Final micropropagation stage (Image: Andrew Cook, DPD Ltd.)
The boss of an export company in the heart of Somerset says she has no concerns over Brexit and has recently expanded its workspace to cope with demand.
Set amongst the waterlogged Somerset Levels the company is a leading producer in date palms from tissue culture to some of the driest regions in the world.
Date palms are a staple food crop for farmers, large and small, and can be used to combat desertification and in bio-fuel production.
Date Palm Developments Limited (DPD Ltd) has developed techniques to improve crops and sustain communities abroad over the last 30 years.
Investment by a company from India, Atul Ltd., has opened new markets for the company and allowed the business to grow.
The company’s managing director, Avril Brackpool, is optimistic about the company’s future, post-Brexit, with nearly all its raw materials and talent being locally sourced, and its export markets lying entirely outside the EU.
Local employment and educational links with the community
The company employs apprentices from both Strode and Yeovil Colleges and says it is working with them to it help retain skilled workers in the area.
It is proud of the fact that staff are retained and generations feel they can work somewhere that has a family feel to it.
Despite being part of a larger parent company the values and approach within the company is like any family run business.
One family has seven members working in different departments.
They live just across the road from the greenhouses in Baltonsborough.
William Melluish Senior explained that three other Melluish’s have worked here in the past.
Mr Melluish said: “Although we all work in the same place, breaks are at different times so we don’t always see everyone in the day.
“It’s a great place to work and it’s just across the road for Denise and I.”
The Melluish family all work at DPD Ltd. and live locally. (L-R: William (snr), William (jnr), Martin, Julie, Denise and Victoria Melluish. Patricia Melluish, not pictured, also works in the laboratory at DPD Ltd. (Image: Dave Lewis)
William Melluish (Junior) and Julie Melluish in Street.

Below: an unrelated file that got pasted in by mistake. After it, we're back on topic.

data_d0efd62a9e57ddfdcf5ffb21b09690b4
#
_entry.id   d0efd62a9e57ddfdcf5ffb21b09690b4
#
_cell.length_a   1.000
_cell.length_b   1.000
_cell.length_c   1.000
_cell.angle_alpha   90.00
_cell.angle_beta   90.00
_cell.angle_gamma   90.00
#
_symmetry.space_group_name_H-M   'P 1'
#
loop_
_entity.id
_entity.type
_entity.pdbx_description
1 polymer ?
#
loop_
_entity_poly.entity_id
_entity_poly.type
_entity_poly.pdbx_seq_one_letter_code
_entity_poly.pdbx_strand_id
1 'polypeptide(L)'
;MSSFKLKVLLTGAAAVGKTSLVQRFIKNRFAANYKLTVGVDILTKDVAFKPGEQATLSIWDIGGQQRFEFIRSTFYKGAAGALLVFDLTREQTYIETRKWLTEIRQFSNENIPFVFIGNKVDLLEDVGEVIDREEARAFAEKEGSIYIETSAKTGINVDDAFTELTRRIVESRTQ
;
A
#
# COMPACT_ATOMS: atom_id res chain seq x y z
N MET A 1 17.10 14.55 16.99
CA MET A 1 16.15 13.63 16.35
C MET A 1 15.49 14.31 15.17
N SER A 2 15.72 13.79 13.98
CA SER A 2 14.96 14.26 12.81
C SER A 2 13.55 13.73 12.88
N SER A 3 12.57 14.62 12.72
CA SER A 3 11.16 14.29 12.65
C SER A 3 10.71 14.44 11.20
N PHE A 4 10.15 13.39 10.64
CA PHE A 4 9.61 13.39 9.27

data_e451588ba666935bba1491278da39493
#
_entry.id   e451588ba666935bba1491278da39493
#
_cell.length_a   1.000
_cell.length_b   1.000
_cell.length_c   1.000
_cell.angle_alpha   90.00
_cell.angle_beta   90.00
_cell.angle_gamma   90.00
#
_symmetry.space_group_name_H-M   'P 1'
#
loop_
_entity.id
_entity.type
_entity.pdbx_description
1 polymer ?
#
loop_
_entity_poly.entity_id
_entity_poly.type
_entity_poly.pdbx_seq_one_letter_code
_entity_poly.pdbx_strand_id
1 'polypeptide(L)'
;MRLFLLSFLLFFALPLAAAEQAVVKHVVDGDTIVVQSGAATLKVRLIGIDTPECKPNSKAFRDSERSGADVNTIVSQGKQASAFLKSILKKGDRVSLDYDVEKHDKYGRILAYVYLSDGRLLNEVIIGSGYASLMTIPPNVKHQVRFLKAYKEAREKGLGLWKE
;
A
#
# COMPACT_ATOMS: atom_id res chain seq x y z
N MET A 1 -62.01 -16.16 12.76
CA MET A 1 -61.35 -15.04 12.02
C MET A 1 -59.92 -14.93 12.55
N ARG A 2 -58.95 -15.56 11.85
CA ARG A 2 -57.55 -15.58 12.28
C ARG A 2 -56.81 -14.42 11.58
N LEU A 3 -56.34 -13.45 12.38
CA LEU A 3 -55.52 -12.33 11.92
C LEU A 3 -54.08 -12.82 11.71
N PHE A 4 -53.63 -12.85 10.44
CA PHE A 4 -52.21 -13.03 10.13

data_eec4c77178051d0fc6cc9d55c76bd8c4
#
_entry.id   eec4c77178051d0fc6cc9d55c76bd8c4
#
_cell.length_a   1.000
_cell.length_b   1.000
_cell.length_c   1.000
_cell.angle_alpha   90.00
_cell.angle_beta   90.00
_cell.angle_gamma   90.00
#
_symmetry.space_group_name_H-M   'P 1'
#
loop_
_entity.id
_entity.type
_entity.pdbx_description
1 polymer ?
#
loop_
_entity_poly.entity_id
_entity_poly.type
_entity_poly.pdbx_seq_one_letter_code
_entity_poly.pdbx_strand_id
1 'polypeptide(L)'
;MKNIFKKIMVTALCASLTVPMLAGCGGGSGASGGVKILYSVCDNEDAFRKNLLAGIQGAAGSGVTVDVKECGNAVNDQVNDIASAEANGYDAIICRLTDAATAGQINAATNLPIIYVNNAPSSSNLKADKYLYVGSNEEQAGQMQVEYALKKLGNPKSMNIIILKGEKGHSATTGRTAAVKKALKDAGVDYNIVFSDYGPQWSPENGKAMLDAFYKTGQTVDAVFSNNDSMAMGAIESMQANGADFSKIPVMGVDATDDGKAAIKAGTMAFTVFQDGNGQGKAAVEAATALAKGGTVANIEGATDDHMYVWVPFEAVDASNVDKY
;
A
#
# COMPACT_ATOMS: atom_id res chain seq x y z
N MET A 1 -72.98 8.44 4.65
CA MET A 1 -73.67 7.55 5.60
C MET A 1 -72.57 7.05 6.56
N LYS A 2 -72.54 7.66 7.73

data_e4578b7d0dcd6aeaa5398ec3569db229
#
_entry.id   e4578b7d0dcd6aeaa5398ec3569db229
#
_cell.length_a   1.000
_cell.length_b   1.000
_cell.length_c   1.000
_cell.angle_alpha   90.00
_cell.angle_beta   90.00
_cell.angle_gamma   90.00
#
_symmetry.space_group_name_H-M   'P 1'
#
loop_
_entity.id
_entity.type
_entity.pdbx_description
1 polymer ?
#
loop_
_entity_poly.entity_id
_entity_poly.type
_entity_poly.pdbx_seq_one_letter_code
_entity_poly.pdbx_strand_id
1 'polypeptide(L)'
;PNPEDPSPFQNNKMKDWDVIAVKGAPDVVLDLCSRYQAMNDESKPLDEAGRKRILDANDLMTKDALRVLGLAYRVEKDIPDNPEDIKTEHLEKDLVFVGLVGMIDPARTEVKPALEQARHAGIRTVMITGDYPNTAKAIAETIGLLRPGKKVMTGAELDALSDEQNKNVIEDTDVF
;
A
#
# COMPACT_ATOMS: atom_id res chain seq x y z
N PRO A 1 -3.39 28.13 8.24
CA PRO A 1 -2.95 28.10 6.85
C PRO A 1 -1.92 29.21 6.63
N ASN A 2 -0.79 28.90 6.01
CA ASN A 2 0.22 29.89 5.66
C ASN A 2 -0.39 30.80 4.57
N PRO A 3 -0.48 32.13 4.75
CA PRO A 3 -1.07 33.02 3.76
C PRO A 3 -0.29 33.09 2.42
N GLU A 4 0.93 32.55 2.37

Mother and daughter, Ewa Bobko, 58, and Anna Welch-Bebko, 36, are originally from Poland and both work for the company.
Mrs Bobko, with 12 years service, works in the dispatch area and Miss Welch-Bobko, with eight years service, works in the laboratory.
Ewa Bobko and her daughter Anna Welch-Bobko both work at DPD Ltd. (Image: Dave Lewis)
Miss Welch-Bobko said: “It is a very caring company, a small company that allows you to be flexible. They support you and in return you help them.”
Mrs Bobko said: “It’s so nice to work here. The employers care about the employees. We have social trips and events and long service is celebrated.”
What is micro-propagation?
Joanne Bayley, laboratory manager, explains that micro-propagation is just like taking a cutting in the normal gardening sense, but on a smaller scale.
Initial micropropagation stage of date palm (Image: Andrew Cook, DPD Ltd.)
Ms Bayley said: “We take off-shoots to propagate in the lab to create new plants. We use a nutrient rich medium, a sugar and gel mix, to grow the small cutting until it can be placed into soil and ready for export.
“We work in a very clean environment, to ensure the plants are free from disease. Once they are large enough we transfer the small plants to the greenhouse.
“Between six and twelve months are spent in the greenhouse to allow the growth needed ready to export to the numerous countries we export to.
Acclimatisation in the greenhouse (Image: Andrew Cook, DPD Ltd.)
“Date palms don’t really grow well in Europe, some are grown in Spain, but they do grow in poorer soils and salty ground even.
“There are about 20 people working in the lab and it’s a fantastic place to work, a lovely environment and everyone’s so friendly.”
After months of tender care the plants are ready to be dispatched to customers across the world, including Australia, UAE, South America and Africa.
What does post-Brexit look like for the company?
On October 3, the company opened a £2.5 million extension to the existing facilities.This will allow the company to double its production capability to meet demand.
Mr Sunil Lalbhai, Chairman and Joint Managing Director of Atul Ltd. spoke to staff and guests and officially blessed the site before cutting the ribbon to mark the opening.
Others blessed the site as well by breaking a coconut on the floor.
The company currently exports around 150,000 Date Palm plants to 25 countries outside of the EU every year.
This number is expected to reach close to 300,000 in 2022 as demand for date palms continues to extend beyond the traditional fruit growing areas of the Middle East and Arab Gulf, to North, Sub-Saharan and Southern Africa, Australia and South America.
Date palms are increasingly used to combat the effects of climate change and desertification, as well as for bioremediation (break down pollutants), green landscaping and bio-fuel production.
The parent company Atul Limited, India plans to make India a net exporter of dates, rather than an importer, and the UK greenhouses are an important part of its future plans.
Why is Somerset the location choice for growing date palms?
The area has always had a skilled workforce and businesses leading experimental work in horticulture.
A member of the Guinness family, with an interest in orchids, bought out the original company and propagated a number of plants, including orchids.
Staff and guests outside the new extension to the greenhouse. (Image: Dave Lewis)
Over the years as economic pressures placed on businesses took effect the diverse range of plants was streamlined until the current site and owners are left growing just date palms.